| STONEHOUSE MARKET FARM (formerly known as Think Little CSA) rests on less than ten acres in Scottsville, south-central KY. The farm is small… and we intend to stay small. Our aim is to sustainably grow a diversity of veg and protein, but as little as possible to still provide a good livelihood for our family, keep it as close to home as possible, and leave room for other aspiring farmers to do the same. On our farm, we explore innovative small-scale methods (see Proud of…) to improve our profitability, the soil on our farm, and our quality of life. Follow us as we learn, grow, and live our farmlife.
| the farmers & our story
We—Jackson and Jordan Rolett—are first-generation, beginning farmers. Our farm story began by veraciously reading the work of Wendell Berry, volunteering for Community Farmers Market on Saturday mornings, and spending our free time at Need More Acres Farm. Over the next several years, we dedicated more and more time to the farm and the farmers market—where we learned how to grow veg and local farm economies respectively—assuming several roles within organizations moving local food access forward in our own town as well as across the state, began a CSA of our own, had two children, and moved our farm three times. In 2018, we were finally bought a farm, with a Stonehouse, and put down some real roots.
| proud of how we grow
We grow thirty+ vegetables, year-round, on just one acre—43,560 square feet—using bio-intensive no-till methods. Simply, we grow as much as we are able in the smallest area without tilling the soil. Here are some basic principles we follow:
It has to be profitable. If it’s not profitable, it’s not farming.
Disturb the soil as little as possible.
Keep the soil covered as much as possible.
Keep the soil planted as often as possible.
Along with generous amounts of compost, we can dramatically improve our soil and do most of the work with human-scale tools (no tractor? no problem). To learn more about how—and why—we do what we do, check out our side-project No-Till Growers.
| OUR CSA & COMMUNITY FARMERS MARKET
“Eating is an agricultural act.” -Wendell Berry. We believe real change in agriculture begins in the kitchen. What we choose to eat will have a great, if not greatest, impact on not only what is produced, but also how it is grown. Our CSA—a weekly box of about 5 to 7 approachable fruits & vegetables—is designed to get more people cooking meals at home, where the greatest impact costs the least. We hope, as well, it builds cooking confidence and brings more families and friends together around the dining table.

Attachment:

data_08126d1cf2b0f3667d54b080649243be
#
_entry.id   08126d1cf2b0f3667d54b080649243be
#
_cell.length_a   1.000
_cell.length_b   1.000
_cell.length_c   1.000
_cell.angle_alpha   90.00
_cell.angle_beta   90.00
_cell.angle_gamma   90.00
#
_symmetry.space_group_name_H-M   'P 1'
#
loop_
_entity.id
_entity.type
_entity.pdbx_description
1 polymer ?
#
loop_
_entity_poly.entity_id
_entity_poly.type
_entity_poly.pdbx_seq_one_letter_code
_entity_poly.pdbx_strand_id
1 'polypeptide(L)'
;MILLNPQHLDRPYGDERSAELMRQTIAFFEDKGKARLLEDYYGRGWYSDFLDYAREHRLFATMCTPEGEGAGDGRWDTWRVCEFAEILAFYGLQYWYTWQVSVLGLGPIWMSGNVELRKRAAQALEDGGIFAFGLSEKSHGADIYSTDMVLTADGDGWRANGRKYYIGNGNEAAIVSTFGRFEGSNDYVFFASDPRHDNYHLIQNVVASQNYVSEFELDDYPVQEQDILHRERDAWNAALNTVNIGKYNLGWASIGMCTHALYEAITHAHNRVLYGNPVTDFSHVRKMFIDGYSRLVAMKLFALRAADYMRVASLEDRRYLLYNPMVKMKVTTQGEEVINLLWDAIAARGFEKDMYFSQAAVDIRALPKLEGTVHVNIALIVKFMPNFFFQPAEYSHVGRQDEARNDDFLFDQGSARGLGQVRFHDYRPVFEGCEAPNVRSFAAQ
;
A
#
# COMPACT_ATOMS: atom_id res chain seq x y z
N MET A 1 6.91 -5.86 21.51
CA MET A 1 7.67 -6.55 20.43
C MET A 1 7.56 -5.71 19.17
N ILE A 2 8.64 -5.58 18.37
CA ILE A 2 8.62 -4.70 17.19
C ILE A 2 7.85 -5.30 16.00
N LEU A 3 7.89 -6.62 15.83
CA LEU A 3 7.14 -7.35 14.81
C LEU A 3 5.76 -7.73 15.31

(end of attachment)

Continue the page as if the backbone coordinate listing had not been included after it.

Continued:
26 week season (MAY//OCT) for $540. (we recommend payment upfront, however, payment plans are available).
Pickup at Community Farmers Market, SAT 8a-1p TUE 2p-6p.
|Get peak season veg at a discount & priority for limited quantities or special items (i.e. canning tomatoes).
Get weekly farm updates & opportunities via email.
| A Brief Note About Shared Risk & Reward
“There is a kind of idealism that seems to be native to farming. Farmers begin every year with a vision of perfection. And every year, in the course of the seasons and the work, this vision is relentlessly whittled down to a real result–by human frailty and fallibility, by the mortality of creatures, by pests and diseases, by the weather. The crop year is a long struggle, ended invariably not by the desired perfection but by the need to accept something less than perfection as the best that could be done.” -Wendell Berry
There is no better, more sober, description of farming, especially so for the CSA farmer. Growing veg takes a lot of time, labor, and capital, even before harvesting the first leaf of the season. We ask for a portion of the cost of the share in advance so we may properly invest in our farm and—more importantly—ourselves as we begin to prepare in January for the first CSA box in May. It is entirely possible there will be crop failures and we will do our best to respond/recover in time. Keep in mind, we also have a little one on the way mid-July, and may need to forfeit a week to make sure our family is well cared for. You take a risk when joining a CSA that is inherent to the realities of food production. That said, you’ll also be rewarded during times of bounty. If you have questions/concerns, please send us a message.